Cambridge Dictionaries online Cambridge Dictionaries online

The most popular online dictionary and thesaurus for learners of English

Spanish translation of “natural”

See all translations

natural

adjective /ˈnӕtʃərəl/
of or produced by nature, not made by men
natural
coal, oil etc and other natural resources. Wild animals are happier in their natural state than in a zoo.
born in a person
natural, innato
natural beauty He had a natural ability for music.
(of manner) simple, without pretence
natural
a nice, natural smile.
normal; as one would expect
natural, normal
It’s quite natural for a boy of his age to be interested in girls.
(of a musical note) not sharp or flat
natural
G natural is lower in pitch than G sharp.
naturalist noun a person who studies animal and plant life
naturalista
a wildlife naturalist.
naturally adverb of course; as one would expect
naturalmente
Naturally I didn’t want to risk missing the train.
by nature; as a natural characteristic
por naturaleza
She is naturally kind.
normally; in a relaxed way
con naturalidad
Although he was nervous, he behaved quite naturally.
natural disaster noun a disaster that is caused by nature rather than man, for example an earthquake, flood, or hurricane
desastre natural
Earthquakes are the deadliest of all natural disasters.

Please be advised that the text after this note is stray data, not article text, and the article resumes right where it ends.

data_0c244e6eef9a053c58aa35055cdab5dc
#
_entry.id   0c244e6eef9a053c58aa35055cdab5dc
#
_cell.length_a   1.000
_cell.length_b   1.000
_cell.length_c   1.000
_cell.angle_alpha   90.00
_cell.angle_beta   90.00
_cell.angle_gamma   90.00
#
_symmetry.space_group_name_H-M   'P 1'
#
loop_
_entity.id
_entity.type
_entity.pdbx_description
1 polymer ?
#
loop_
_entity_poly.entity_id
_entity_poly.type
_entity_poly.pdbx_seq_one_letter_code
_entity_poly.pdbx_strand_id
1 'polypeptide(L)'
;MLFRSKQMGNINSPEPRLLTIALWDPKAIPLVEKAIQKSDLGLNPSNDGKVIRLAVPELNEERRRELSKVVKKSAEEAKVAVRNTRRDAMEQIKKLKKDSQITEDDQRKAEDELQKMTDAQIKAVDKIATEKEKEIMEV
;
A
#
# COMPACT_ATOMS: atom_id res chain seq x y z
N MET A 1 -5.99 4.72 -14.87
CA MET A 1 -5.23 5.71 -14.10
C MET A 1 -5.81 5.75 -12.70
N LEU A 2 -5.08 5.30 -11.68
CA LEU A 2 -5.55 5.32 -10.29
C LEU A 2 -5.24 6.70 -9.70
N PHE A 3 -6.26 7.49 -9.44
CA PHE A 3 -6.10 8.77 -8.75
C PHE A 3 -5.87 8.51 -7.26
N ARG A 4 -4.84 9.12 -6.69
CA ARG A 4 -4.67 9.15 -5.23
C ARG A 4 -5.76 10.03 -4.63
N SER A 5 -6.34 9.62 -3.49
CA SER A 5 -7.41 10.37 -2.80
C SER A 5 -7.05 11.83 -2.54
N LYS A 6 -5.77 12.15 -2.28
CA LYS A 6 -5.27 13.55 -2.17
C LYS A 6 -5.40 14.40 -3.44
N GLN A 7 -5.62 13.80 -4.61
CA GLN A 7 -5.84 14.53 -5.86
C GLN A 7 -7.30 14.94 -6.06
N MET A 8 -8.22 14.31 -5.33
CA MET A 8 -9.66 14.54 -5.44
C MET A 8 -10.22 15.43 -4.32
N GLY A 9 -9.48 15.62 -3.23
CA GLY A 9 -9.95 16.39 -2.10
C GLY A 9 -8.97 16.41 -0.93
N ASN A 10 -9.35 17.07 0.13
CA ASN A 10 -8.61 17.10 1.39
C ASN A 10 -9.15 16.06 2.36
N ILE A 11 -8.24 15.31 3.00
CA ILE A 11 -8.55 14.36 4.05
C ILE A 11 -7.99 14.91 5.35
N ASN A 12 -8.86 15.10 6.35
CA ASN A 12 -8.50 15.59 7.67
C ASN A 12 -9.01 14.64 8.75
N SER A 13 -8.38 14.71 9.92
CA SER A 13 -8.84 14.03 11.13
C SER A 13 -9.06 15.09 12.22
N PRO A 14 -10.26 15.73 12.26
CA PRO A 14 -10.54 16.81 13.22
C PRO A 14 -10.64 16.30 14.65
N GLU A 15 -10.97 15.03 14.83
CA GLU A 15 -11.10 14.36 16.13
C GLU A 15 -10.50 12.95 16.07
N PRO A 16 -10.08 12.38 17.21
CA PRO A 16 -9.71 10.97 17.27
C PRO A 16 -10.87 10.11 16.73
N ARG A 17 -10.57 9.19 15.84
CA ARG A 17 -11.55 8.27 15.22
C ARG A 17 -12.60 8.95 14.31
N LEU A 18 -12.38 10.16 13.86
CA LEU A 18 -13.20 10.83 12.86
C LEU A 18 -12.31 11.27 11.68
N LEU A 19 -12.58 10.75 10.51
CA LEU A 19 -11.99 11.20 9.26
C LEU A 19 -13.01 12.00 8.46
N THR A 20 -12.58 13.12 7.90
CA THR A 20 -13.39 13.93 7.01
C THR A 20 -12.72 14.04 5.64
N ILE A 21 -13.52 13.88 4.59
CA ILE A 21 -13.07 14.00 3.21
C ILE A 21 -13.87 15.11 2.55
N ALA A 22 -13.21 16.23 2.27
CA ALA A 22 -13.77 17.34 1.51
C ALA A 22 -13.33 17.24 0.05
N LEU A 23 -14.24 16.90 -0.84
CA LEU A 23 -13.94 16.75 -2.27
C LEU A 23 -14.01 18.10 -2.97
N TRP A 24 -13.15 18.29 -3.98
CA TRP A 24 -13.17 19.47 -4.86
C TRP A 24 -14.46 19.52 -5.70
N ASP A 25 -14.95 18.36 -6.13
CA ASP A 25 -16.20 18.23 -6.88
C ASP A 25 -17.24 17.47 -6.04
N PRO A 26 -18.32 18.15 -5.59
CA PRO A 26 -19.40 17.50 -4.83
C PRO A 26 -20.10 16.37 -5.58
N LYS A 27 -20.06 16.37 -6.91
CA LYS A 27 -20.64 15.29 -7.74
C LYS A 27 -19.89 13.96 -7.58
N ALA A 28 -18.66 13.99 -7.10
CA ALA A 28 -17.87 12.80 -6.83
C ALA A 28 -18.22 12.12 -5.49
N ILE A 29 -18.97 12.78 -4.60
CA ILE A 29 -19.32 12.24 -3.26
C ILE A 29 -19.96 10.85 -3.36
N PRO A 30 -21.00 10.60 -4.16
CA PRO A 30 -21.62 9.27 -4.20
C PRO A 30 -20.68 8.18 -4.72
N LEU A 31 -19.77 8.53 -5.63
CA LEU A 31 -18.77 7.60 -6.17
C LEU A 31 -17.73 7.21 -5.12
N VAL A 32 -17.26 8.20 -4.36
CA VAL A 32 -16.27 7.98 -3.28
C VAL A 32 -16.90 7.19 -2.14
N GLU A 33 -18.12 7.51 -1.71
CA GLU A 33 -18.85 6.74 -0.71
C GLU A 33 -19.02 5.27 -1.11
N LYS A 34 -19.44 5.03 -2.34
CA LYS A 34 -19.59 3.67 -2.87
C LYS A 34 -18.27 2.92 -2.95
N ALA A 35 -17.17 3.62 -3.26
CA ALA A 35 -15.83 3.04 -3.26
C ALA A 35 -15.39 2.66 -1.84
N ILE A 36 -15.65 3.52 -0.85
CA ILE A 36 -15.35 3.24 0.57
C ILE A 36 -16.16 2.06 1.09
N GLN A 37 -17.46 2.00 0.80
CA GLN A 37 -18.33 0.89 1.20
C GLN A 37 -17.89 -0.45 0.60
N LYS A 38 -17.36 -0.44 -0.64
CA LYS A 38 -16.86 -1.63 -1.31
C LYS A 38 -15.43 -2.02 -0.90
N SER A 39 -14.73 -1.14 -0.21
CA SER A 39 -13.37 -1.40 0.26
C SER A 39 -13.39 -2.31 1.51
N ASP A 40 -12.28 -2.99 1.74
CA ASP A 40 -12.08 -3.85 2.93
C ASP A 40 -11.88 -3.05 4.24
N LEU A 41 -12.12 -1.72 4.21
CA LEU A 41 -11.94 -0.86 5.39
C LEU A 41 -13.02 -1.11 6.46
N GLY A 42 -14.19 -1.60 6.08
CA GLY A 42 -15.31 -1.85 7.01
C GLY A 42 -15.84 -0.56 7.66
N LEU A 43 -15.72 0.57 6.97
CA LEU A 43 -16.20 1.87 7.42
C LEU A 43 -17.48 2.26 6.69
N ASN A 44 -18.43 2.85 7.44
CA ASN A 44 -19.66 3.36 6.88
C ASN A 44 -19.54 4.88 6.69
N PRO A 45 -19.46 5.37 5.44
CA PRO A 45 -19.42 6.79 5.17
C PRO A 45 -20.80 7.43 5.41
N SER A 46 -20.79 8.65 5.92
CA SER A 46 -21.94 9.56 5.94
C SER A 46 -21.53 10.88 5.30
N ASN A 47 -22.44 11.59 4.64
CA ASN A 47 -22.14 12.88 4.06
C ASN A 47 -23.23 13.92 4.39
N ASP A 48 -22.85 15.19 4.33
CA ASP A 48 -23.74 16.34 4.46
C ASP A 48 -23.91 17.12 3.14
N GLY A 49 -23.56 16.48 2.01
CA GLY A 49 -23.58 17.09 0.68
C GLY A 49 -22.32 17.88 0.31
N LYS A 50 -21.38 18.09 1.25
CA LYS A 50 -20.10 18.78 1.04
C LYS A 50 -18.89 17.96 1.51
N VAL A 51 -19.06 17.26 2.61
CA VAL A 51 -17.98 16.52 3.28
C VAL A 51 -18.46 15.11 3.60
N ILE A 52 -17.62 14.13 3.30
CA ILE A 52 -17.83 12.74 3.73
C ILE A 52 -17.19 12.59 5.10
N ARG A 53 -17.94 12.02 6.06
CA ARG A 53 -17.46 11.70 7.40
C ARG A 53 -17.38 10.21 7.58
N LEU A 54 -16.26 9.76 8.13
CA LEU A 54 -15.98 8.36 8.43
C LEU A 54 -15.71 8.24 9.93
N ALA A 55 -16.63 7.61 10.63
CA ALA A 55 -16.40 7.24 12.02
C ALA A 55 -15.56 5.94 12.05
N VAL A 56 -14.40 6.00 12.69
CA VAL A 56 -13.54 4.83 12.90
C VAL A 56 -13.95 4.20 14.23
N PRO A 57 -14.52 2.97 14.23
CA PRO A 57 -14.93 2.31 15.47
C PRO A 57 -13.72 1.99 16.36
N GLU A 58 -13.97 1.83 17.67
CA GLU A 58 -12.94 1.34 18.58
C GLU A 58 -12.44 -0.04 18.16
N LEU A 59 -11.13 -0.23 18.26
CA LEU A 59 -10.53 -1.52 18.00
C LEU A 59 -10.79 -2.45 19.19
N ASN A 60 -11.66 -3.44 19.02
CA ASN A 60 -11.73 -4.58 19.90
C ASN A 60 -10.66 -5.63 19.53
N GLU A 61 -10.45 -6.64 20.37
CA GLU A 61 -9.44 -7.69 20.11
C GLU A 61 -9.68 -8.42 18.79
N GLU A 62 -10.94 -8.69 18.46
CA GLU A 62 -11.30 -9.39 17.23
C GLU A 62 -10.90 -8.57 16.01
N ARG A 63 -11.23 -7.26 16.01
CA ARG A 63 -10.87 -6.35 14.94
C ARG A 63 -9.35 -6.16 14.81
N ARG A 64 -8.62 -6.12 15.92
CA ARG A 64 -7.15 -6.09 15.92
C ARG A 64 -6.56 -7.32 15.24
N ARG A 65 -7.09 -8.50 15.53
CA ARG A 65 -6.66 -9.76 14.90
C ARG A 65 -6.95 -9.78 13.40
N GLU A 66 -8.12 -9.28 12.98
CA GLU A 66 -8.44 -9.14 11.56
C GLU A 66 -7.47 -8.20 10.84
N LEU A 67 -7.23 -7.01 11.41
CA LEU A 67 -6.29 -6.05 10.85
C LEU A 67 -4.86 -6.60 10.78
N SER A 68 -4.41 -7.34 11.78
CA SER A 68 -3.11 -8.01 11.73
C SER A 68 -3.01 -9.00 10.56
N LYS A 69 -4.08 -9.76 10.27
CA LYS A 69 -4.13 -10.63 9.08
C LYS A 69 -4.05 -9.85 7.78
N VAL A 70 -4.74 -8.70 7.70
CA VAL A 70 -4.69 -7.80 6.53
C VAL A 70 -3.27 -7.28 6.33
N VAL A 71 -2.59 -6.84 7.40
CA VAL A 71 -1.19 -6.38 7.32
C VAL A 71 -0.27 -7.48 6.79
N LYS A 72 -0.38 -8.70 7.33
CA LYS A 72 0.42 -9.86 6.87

natural gas noun gas suitable for burning, found underground or under the sea.
gas natural
natural history noun the study of plants and animals
historia natural
(also adjective) the Natural History Museum in London.
natural resources noun plural sources of energy, wealth etc which occur naturally and are not made by man, eg coal, oil, forests etc
recursos naturales
the exploitation of natural resources.
(Definition of natural from the Password English-Spanish Dictionary © 2013 K Dictionaries Ltd)
Add Cambridge dictionaries to your browser to your website

More translations of “natural” in Spanish

Definitions of “natural” in other dictionaries

Word of the Day

lamb

a young sheep, or the flesh of a young sheep eaten as meat

Word of the Day

The way we move (Verbs for walking and running)

by Kate Woodford,
March 25, 2015
​​​ This week we’re looking at interesting ways to describe the way that people move. Most of the verbs that we’ll be considering describe how fast or slow people move. Others describe the attitude or state of mind of the person walking or running. Some describe both. Starting with verbs for walking slowly,

Read More 

crossfit noun

March 23, 2015
high-intensity strength training Two women in strappy dresses discussed how much weight they could snatch

Read More